Liz Truss signalled support for the North Sea oil and gas industry during her first Prime Minister’s Questions in the top job.
She stressed the need for the UK to increase its energy supplies to deal with the current crisis, and pledged to “open up” the North Sea.
Ms Truss also reinforced her opposition to a windfall tax, despite Treasury forecasts that energy producers will make £170 billion in excess profits over the next couple of years.
Labour leader Keir Starmer said: “The prime minister knows she has no choice but to back an energy price freeze, but it won’t be cheap, and the real choice, the political choice, is who is going to pay?
“Is she really telling us that she’s going to leave these vast, excess profits on the table, and make working people foot the bill for decades to come.”
In response, Ms Truss, who formally took over the reins from Boris Johnson yesterday, said: “I understand that people across our country are struggling with the cost of living, and they are struggling with their energy bills.
“That is why I as prime minister will take immediate action to help people with the cost of their energy bills, and I will be making an announcement on that tomorrow and giving people certainty to make sure they are able to get through this winter.
“But we can’t just deal with today’s problems. We can’t just put a sticking plaster on it. What we need to do is increase our energy supplies long-term, and that is why we will open up supply in the North Sea.”
She also pledged to build more nuclear power stations to broaden the UK’s energy mix.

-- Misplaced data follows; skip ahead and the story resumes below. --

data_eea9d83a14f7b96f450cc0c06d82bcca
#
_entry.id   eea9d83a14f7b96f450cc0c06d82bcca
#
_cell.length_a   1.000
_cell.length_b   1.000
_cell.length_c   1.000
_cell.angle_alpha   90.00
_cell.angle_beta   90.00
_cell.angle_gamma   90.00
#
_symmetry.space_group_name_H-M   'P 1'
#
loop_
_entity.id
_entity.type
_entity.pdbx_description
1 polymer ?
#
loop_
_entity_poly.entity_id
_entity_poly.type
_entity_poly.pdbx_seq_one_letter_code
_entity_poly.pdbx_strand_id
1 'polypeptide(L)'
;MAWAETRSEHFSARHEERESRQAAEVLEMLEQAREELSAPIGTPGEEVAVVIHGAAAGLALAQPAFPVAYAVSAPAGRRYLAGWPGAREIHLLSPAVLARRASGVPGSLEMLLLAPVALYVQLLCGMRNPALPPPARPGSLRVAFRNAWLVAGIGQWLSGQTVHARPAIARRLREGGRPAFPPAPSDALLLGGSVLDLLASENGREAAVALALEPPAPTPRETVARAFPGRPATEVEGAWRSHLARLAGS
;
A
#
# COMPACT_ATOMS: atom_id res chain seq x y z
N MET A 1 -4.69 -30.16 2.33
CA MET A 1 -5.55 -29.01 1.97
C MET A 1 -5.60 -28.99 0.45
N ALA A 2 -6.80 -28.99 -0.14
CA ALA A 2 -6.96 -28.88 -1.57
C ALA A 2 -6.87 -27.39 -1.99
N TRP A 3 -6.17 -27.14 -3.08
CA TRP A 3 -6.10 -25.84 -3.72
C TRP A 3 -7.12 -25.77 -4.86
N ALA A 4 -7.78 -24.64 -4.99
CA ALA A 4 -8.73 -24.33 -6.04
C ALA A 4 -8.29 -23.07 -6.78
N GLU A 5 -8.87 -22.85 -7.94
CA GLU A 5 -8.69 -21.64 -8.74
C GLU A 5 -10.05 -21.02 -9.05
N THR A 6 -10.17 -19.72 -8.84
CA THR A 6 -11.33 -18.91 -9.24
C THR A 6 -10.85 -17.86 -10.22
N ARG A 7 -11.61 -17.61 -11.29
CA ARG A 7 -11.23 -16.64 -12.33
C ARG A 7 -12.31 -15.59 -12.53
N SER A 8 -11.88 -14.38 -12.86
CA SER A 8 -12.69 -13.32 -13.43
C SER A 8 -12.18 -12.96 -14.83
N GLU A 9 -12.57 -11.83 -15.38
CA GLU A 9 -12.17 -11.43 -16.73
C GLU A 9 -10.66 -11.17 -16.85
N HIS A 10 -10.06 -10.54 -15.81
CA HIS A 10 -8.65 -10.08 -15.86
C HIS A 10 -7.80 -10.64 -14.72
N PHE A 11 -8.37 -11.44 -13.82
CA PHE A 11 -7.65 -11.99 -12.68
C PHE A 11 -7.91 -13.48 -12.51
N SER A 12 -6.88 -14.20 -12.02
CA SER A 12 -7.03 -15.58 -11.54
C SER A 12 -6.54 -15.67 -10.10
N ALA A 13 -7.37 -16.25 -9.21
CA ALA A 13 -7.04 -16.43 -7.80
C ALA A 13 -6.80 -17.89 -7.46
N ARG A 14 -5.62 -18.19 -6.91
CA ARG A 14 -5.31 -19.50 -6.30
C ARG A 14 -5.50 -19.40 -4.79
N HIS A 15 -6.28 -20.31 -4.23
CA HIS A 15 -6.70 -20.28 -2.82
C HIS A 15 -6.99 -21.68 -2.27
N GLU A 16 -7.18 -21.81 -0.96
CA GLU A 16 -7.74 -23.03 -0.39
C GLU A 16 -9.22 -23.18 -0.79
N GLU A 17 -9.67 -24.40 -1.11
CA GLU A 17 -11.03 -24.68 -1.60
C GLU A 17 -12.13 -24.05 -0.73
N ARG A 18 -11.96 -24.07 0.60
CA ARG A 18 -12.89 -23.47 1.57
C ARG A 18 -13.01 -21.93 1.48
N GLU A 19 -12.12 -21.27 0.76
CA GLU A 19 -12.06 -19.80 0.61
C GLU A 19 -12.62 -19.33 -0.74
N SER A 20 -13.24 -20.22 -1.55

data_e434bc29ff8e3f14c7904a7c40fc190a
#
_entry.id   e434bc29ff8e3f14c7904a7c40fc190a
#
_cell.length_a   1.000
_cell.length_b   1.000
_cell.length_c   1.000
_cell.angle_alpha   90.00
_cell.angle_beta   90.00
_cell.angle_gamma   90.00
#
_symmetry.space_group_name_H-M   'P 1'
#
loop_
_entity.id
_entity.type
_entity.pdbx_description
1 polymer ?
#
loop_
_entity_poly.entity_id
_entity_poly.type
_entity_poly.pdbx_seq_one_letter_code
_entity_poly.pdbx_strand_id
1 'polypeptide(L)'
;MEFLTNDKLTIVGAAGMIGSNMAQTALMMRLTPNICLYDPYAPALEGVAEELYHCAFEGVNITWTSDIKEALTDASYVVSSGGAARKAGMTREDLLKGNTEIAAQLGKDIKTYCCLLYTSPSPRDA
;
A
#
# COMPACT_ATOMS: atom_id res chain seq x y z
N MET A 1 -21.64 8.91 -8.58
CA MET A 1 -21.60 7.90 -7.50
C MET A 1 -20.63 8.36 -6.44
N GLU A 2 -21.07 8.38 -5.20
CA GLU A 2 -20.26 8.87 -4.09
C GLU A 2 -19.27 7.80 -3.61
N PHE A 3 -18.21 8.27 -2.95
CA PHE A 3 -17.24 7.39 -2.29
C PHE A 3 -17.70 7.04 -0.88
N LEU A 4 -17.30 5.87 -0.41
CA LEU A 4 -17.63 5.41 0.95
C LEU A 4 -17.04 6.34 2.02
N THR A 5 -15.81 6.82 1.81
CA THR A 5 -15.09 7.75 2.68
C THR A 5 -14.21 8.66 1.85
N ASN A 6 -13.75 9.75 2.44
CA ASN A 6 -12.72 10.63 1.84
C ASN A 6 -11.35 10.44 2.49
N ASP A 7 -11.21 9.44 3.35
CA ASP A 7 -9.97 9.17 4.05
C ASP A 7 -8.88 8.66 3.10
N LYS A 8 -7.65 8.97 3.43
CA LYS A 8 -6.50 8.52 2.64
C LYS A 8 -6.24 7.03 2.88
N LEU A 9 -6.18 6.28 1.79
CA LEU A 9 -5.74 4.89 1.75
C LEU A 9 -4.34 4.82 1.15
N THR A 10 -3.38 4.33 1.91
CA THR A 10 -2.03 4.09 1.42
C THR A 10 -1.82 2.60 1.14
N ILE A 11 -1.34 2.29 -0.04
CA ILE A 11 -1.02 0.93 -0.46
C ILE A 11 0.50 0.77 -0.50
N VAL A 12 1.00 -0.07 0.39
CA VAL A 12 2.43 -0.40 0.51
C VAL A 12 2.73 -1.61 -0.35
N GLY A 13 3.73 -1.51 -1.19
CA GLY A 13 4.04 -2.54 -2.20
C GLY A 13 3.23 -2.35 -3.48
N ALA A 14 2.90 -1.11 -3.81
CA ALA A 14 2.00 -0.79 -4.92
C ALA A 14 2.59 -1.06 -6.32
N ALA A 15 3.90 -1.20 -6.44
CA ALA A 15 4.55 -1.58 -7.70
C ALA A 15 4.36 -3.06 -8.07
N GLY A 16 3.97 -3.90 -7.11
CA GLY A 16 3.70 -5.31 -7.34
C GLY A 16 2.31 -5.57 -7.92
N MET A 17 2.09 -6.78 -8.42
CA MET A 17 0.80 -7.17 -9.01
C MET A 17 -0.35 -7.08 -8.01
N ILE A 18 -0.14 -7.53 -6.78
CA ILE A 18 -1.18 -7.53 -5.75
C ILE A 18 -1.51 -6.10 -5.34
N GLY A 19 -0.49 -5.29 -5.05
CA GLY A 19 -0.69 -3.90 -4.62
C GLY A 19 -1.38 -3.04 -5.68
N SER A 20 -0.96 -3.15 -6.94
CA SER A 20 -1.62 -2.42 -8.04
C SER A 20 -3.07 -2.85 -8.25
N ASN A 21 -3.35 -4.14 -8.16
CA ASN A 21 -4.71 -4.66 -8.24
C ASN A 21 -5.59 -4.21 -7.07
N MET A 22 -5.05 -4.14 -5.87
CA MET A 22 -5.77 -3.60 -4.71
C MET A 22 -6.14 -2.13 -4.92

On the possibility of another windfall tax on North Sea energy producers, Liz Truss said: “I am against a windfall tax. I believe it is the wrong thing to be putting companies off investing in the UK, just when we need to be growing the economy.”
Then-Chancellor Rishi Sunak unveiled the energy profits levy in May after numerous oil companies reported bumper profits.
The bill increased the headline rate of tax that UK oil and gas companies pay on their profits by 25%, taking the total figure to 25%.
An increase in the relief companies are able to claim against their investments was included to soften the blow.
Following the latest Ofgem price cap increase, there have been calls for government to raid the profits of energy companies again to support struggling households.
Ms Truss said: “If taxes are put up, that will put off investors, and ultimately that will mean fewer jobs, less growth and less opportunities.”
The former Foreign Secretary travelled to Aberdeenshire yesterday where the Queen asked her to form a government.
She quickly set about putting together her cabinet, moving Kwasi Kwarteng from Business Secretary to Chancellor, and naming arch Brexiteer Jacob Rees-Mogg in his place.